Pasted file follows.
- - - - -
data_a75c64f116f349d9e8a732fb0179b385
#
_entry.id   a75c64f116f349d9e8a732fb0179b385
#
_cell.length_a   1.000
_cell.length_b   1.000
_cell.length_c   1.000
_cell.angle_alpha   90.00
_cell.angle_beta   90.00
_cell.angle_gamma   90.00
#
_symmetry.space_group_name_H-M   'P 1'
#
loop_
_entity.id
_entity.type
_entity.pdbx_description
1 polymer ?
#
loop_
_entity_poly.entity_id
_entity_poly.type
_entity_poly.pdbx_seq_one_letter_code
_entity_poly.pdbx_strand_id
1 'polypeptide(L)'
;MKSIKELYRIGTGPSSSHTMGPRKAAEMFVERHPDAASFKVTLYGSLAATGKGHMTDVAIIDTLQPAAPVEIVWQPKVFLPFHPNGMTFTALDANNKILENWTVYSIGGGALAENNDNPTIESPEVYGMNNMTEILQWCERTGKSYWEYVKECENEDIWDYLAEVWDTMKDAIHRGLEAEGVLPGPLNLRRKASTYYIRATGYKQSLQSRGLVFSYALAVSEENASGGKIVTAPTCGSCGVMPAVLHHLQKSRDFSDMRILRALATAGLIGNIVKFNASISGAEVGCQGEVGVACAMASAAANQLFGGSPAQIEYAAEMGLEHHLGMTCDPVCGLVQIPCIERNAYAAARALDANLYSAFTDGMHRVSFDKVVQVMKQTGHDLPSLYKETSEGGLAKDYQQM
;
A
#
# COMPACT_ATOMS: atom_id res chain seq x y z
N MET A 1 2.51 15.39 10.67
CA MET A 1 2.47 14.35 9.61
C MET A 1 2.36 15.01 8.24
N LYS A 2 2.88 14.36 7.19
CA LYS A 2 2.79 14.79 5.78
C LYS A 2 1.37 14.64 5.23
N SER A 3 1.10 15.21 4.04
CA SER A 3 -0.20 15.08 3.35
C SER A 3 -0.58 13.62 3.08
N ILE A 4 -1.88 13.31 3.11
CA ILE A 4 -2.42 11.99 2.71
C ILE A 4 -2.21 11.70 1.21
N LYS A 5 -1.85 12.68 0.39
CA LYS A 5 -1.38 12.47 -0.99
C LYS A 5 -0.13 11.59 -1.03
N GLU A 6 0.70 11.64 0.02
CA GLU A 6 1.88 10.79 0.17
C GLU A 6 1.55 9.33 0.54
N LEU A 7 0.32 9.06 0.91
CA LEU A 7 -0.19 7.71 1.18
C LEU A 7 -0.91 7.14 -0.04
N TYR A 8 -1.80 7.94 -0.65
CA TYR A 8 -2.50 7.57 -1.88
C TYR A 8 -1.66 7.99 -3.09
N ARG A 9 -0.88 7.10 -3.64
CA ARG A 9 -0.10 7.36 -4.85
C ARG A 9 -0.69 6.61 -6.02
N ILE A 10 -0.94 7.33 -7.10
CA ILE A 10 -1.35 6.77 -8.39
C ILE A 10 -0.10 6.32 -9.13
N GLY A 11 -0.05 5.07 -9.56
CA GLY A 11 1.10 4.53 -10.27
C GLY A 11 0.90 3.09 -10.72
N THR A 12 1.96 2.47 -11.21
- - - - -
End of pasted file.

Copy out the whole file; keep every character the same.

data_a75c64f116f349d9e8a732fb0179b385
#
_entry.id   a75c64f116f349d9e8a732fb0179b385
#
_cell.length_a   1.000
_cell.length_b   1.000
_cell.length_c   1.000
_cell.angle_alpha   90.00
_cell.angle_beta   90.00
_cell.angle_gamma   90.00
#
_symmetry.space_group_name_H-M   'P 1'
#
loop_
_entity.id
_entity.type
_entity.pdbx_description
1 polymer ?
#
loop_
_entity_poly.entity_id
_entity_poly.type
_entity_poly.pdbx_seq_one_letter_code
_entity_poly.pdbx_strand_id
1 'polypeptide(L)'
;MKSIKELYRIGTGPSSSHTMGPRKAAEMFVERHPDAASFKVTLYGSLAATGKGHMTDVAIIDTLQPAAPVEIVWQPKVFLPFHPNGMTFTALDANNKILENWTVYSIGGGALAENNDNPTIESPEVYGMNNMTEILQWCERTGKSYWEYVKECENEDIWDYLAEVWDTMKDAIHRGLEAEGVLPGPLNLRRKASTYYIRATGYKQSLQSRGLVFSYALAVSEENASGGKIVTAPTCGSCGVMPAVLHHLQKSRDFSDMRILRALATAGLIGNIVKFNASISGAEVGCQGEVGVACAMASAAANQLFGGSPAQIEYAAEMGLEHHLGMTCDPVCGLVQIPCIERNAYAAARALDANLYSAFTDGMHRVSFDKVVQVMKQTGHDLPSLYKETSEGGLAKDYQQM
;
A
#
# COMPACT_ATOMS: atom_id res chain seq x y z
N MET A 1 2.51 15.39 10.67
CA MET A 1 2.47 14.35 9.61
C MET A 1 2.36 15.01 8.24
N LYS A 2 2.88 14.36 7.19
CA LYS A 2 2.79 14.79 5.78
C LYS A 2 1.37 14.64 5.23
N SER A 3 1.10 15.21 4.04
CA SER A 3 -0.20 15.08 3.35
C SER A 3 -0.58 13.62 3.08
N ILE A 4 -1.88 13.31 3.11
CA ILE A 4 -2.42 11.99 2.71
C ILE A 4 -2.21 11.70 1.21
N LYS A 5 -1.85 12.68 0.39
CA LYS A 5 -1.38 12.47 -0.99
C LYS A 5 -0.13 11.59 -1.03
N GLU A 6 0.70 11.64 0.02
CA GLU A 6 1.88 10.79 0.17
C GLU A 6 1.55 9.33 0.54
N LEU A 7 0.32 9.06 0.91
CA LEU A 7 -0.19 7.71 1.18
C LEU A 7 -0.91 7.14 -0.04
N TYR A 8 -1.80 7.94 -0.65
CA TYR A 8 -2.50 7.57 -1.88
C TYR A 8 -1.66 7.99 -3.09
N ARG A 9 -0.88 7.10 -3.64
CA ARG A 9 -0.10 7.36 -4.85
C ARG A 9 -0.69 6.61 -6.02
N ILE A 10 -0.94 7.33 -7.10
CA ILE A 10 -1.35 6.77 -8.39
C ILE A 10 -0.10 6.32 -9.13
N GLY A 11 -0.05 5.07 -9.56
CA GLY A 11 1.10 4.53 -10.27
C GLY A 11 0.90 3.09 -10.72
N THR A 12 1.96 2.47 -11.21